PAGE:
Teaching NOOBS: 5 Mistakes Software Devs Make

Maya Brooks
4 min readMar 25, 2017


If you’ve ever met a software engineer, you probably agree on the following: (i) they’re extremely intelligent (ii) they notice EVERY LITTLE THING (iii) if you ask them 1 question, they’ll give you 10 different answers.

Engineers are known for their patience and natural ability to problem solve, so you’d think this would make them excellent teachers, right? Not always. Many software engineers, especially if engineering is their core background, operate at such a high level of technical skill, they can forget that even simple concepts can be completely foreign to new coders. And often their brilliance in any given subject makes us feel like mere mortals. As a relatively new non-techie front-end web developer (FEWD), I have seen these mistakes happen all too often. As a fewd student, I’ve been the one neck deep in confusing waters; as a teaching assistant, I’ve seen classes full of students just trying to figure out how to download a zip and open it in a text editor. Below are five mistakes I think software engineers make when teaching beginners. Though most of my examples will relate to teaching a fewd course, I think they are relatable to all areas of code!


DOM, BEM, VIM, Node, React, Angular, Git, push, AJAX, API, CMS, CRUD, Babel, ECMAScript, JQUERY, JSON, npm, clone, repo.

Teachers, I will give you $100 if a newbie coder can tell you what any of this means. Think this is a losing bet? You’re right!

Teachers, I get it. Day in and day out you’re used to throwing around these terms with colleagues that understand you. Keep things simple with your students. If there are more than 2 acronyms in each paragraph of speech, that’s two too many. If you notice, you’re a heavy acronym user, consider asking your TA or another designated student in class to call you out immediately to define your words.


I had a great FEWD teacher that once tried to demonstrate conditional code by asking the class how a radiator worked… Mind you, this was a class of mostly 25 year-olds and our answer was collectively “What’s a Radiator?”

When giving examples, remember who your audience is. Keep them simple and tangible. If you can demonstrate the concept on a live website in front of the students, do it! Show them exactly what the javascript is animating. Show them what elements are css-styled.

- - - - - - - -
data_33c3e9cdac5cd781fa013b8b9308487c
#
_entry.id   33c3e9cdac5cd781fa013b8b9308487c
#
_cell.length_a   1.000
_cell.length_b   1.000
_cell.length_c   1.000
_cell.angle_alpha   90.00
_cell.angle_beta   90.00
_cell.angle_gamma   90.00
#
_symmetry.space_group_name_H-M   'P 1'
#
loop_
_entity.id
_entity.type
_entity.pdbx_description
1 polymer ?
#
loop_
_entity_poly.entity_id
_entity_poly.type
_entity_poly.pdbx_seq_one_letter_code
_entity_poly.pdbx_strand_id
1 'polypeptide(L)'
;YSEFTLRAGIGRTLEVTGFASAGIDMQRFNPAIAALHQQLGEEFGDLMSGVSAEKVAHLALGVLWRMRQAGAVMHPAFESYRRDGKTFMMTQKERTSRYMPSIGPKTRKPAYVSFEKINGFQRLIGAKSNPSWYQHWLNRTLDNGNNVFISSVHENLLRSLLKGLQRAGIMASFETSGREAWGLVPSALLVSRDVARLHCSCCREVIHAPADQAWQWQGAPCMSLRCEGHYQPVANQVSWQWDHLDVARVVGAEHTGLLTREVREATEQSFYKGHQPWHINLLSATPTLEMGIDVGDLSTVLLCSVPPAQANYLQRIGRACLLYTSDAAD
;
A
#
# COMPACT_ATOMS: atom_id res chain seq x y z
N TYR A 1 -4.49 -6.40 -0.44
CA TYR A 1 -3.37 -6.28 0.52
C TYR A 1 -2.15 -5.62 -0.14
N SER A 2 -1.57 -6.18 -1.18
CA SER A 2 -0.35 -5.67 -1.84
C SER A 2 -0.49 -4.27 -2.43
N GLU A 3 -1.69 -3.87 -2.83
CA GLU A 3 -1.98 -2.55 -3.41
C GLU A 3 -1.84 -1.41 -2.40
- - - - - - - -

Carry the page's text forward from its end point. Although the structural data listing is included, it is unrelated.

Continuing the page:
I’m sure you’ve heard “syntax, syntax, syntax.” Is code syntax important? Of course! Is HTML indentation more important than the content of the code? Absolutely NOT!

As a student, I found that I would start of asking a question about content inside a div or a span tag and end up with a lecture on proper alignment. If your students are eager to solve a content problem, that is priority! Don’t encourage form over substance unless it’s impeding the code from actually working. Keep the focus on “does it work?” instead of “does it look good?,” at least in the beginning.


I was in a class once where a teacher instructed the class to download a zip file, save it onto the desktop, and put all related files into that folder. Then he proceeded to continue on with the rest of the exercises. Toward the end of the class, half of the students were complaining that their website were not rendering picture files etc. I’m sure you can guess the reason why. However, because the teacher had never explained the importance of putting all related files into a single folder that the browser can find, a lot of students dismissed it.

Teachers, explain EVERYTHING. Instead of waiting on your students to ask the questions, use the methodology of the ‘five whys’ upfront to anticipate the gaps.

For example:

TEACHER: We are going to be talking about css frameworks today. Frameworks are helpful and you should use them when necessary.

Why? — Because they are helpful libraries with built in pieces of code that will help you build sites faster

Why?- Because you don’t want to have to repeat yourself when you code.

Why?- Website building can be complex and you want to save time to work on the more complex parts


We’ve all met someone who starts off talking about browser capability and ends up giving an hour lecture about the future of artificial intelligence. Or tells you about 10 plug-in packages that are necessary to install to your text editor. I get it, you’re excited, eager to teach, and you want to introduce your students to every cool, untouched part of tech. However, try to zoom in on the conceptual matter at hand. Teaching code should be like making a pizza. Pizzas can be made with 100 different toppings and they all add a different flavor to the end creation. BUT, what you want to impart to your students, is that every pizza needs to have a solid crust.



Maya Brooks

Brooklynite. Coder. Product and Business Obsessed.